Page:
William Percy Carpmael, who played rugby in Cambridge University, established Barbarian FC, also known as the Barbarians, or „Baa-Baas” in 1890. The founder inspired by the incredible atmosphere of the rugby tours decided to create a team composed of top players from different clubs and backgrounds. The chosen ones took short rugby tours testing the best opposition in the regions. Inherit to each tour was the integration of players, great rugby spirit and friendship. Since the beginning of the club, membership was by invitation only. To attain this honour, you had to be not only an outstanding athlete, but also behave in accordance with the ethos off the field. Over the years, the team created many traditions, the most famous are wearing the socks of the home team and selecting at least one uncapped player for every match.

Most appearances (30) and tries (38) for Baa-Baas got Sir Tony O’Reilly – a very talented player, and later a businessman (first billionaire in Ireland). A very important event for the club was a match played against Australia. It attracted 45000 spectators – Barbarians won 9:6. This success was the beginning of the club’s international career. Soon after, other high-profile countries – South Africa and New Zealand accepted the challenge. One of the most famous games in the history is the match with New Zealand on 27 January 1973 (Barbarians won 23:11). Try scored in the early minutes by Gareth Edwards is celebrated as one of the best rugby tries ever.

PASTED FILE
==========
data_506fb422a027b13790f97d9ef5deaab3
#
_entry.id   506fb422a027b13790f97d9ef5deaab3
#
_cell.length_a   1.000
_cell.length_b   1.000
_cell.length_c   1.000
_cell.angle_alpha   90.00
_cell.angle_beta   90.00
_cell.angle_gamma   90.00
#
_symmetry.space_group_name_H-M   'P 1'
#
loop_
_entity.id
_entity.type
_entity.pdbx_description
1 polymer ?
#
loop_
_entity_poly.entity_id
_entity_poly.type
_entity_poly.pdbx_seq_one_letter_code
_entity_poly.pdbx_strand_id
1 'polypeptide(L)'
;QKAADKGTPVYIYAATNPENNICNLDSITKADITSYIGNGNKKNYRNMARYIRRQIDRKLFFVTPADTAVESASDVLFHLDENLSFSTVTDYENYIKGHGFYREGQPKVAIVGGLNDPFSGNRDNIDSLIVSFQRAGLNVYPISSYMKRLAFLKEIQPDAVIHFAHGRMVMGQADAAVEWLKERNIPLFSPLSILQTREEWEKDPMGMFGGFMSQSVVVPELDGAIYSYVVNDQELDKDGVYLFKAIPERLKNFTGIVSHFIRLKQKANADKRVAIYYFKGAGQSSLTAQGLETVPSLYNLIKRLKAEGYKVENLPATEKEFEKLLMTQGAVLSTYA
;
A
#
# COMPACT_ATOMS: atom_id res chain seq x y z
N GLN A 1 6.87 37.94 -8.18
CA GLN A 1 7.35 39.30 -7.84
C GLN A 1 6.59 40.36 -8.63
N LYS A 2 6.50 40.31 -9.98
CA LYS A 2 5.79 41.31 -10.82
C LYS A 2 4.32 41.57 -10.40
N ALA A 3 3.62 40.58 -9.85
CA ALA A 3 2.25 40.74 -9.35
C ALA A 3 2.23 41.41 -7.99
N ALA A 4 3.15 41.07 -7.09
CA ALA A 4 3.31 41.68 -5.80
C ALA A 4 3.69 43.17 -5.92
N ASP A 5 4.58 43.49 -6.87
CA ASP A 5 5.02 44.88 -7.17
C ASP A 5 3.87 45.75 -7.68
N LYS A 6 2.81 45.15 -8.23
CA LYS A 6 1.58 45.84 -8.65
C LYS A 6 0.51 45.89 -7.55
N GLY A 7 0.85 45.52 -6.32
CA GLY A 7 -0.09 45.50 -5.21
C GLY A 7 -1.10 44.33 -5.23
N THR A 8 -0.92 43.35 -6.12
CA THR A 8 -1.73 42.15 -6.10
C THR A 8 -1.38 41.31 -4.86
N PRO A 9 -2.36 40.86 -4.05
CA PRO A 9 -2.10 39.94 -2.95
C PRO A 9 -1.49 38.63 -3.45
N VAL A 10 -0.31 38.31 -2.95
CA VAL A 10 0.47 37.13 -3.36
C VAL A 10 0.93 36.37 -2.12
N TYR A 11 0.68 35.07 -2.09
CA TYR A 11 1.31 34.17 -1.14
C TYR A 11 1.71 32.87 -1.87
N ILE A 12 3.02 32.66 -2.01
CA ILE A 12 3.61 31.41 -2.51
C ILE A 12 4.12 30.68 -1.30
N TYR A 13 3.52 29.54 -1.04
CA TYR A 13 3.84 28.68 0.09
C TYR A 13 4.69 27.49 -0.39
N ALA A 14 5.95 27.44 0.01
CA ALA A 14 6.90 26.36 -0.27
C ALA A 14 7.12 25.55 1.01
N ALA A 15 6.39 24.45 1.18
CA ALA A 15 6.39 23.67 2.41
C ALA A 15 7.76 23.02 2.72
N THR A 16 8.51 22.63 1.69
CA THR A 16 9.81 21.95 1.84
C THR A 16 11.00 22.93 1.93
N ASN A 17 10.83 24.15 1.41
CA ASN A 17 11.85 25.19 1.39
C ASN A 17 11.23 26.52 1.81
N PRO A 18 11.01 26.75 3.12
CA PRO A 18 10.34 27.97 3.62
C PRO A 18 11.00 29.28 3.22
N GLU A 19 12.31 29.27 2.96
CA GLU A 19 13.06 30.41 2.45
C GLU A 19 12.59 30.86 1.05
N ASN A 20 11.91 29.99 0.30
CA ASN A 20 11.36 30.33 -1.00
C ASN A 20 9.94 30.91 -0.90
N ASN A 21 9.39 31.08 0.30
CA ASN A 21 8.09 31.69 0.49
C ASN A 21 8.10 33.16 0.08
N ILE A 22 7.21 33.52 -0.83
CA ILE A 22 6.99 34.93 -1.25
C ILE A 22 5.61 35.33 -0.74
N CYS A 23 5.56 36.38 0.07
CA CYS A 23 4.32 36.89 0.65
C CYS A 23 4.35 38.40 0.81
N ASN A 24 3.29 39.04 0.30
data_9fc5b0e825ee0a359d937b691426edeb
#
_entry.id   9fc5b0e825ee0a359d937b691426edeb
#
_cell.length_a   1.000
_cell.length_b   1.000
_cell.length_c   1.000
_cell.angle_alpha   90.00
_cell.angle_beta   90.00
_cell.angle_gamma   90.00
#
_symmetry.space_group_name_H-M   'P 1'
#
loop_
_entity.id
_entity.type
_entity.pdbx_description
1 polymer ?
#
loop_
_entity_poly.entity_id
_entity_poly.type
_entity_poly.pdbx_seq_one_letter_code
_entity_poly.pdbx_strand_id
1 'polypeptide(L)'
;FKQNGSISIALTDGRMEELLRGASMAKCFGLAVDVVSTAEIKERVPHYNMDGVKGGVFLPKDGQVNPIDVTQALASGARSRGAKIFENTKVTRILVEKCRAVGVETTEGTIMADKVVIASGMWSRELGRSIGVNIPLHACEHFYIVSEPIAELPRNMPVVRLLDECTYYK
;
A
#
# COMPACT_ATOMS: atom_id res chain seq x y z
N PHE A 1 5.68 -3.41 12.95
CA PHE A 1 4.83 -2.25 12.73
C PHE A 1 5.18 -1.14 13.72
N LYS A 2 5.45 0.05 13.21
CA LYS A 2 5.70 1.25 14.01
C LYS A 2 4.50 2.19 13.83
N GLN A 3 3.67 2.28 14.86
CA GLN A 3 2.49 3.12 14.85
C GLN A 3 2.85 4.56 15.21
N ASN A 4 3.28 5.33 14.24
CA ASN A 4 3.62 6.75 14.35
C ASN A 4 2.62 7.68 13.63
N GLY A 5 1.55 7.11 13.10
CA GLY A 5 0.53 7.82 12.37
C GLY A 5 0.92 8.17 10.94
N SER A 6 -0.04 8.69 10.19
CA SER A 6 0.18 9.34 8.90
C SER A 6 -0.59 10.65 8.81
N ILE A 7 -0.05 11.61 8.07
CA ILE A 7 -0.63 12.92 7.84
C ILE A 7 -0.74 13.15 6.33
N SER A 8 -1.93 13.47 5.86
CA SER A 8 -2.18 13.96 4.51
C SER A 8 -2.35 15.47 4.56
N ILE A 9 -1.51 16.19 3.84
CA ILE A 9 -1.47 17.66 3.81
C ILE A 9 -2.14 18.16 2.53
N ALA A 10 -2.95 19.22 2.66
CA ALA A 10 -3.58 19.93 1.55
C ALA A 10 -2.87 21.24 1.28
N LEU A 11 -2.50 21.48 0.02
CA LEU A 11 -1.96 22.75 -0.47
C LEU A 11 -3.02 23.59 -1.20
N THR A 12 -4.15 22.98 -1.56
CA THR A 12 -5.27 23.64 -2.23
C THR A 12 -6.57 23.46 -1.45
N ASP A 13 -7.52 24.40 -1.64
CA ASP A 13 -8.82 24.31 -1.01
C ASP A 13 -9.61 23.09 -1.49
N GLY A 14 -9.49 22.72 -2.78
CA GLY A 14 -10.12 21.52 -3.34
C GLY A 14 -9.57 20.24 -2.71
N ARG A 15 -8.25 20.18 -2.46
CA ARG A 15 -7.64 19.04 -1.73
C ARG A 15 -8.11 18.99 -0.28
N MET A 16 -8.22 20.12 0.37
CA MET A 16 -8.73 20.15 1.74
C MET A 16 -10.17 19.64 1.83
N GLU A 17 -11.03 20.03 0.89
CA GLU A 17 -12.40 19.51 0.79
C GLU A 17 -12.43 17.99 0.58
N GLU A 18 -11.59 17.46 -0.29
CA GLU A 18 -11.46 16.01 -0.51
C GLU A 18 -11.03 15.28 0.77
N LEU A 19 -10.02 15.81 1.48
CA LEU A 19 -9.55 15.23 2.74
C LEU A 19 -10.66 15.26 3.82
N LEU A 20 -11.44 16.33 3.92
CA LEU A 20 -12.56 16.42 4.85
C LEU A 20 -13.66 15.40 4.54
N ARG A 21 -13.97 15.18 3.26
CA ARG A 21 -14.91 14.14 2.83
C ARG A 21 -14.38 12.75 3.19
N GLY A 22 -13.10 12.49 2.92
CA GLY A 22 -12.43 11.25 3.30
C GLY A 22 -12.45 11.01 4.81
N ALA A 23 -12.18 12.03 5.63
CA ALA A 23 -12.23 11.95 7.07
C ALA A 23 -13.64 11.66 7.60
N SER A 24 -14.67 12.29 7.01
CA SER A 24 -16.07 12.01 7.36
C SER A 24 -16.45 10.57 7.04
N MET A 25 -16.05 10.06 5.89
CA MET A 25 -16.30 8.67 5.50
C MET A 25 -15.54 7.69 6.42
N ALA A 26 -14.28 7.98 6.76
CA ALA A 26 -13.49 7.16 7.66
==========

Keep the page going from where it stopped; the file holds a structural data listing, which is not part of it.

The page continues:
From my personal point of view, the most interesting game of Baa-Baas was the one on 12 May 2009 at Twickeham, which I had the opportunity to watch live. Very strong All Blacks team was the opposition. The match was very exciting; Bryan Habana scored hat-trick of tries to steal the victory from the mighty rivals. There are, of course, many more amazing games in the Barbarians history, but I will stop on mentioning just these two.


Despite unquestionable sport achievements, Barbarian FC is more than just a club for high standard players. Barbarians identify the values, which that have always been part of rugby such as passion, friendship, brotherhood, respect. Baa-Baas are part of a unique culture which is very rare in other sports. The club excels in the era of professional sport, retaining its unique identity created in the amateur era. William Percy Carpmael’s idea is still alive. Receiving invitation to play in the black and white striped shirt with Barbarian FC crest is still a big honour reserved for the elite. It is an honour, which requires dignified behaviour on the pitch and off it. In these highly commercialized times, when the values and traditions must often give way to the cold marketing calculations, Barbarians’ ethos is priceless. I hope this club will never change its extraordinary character.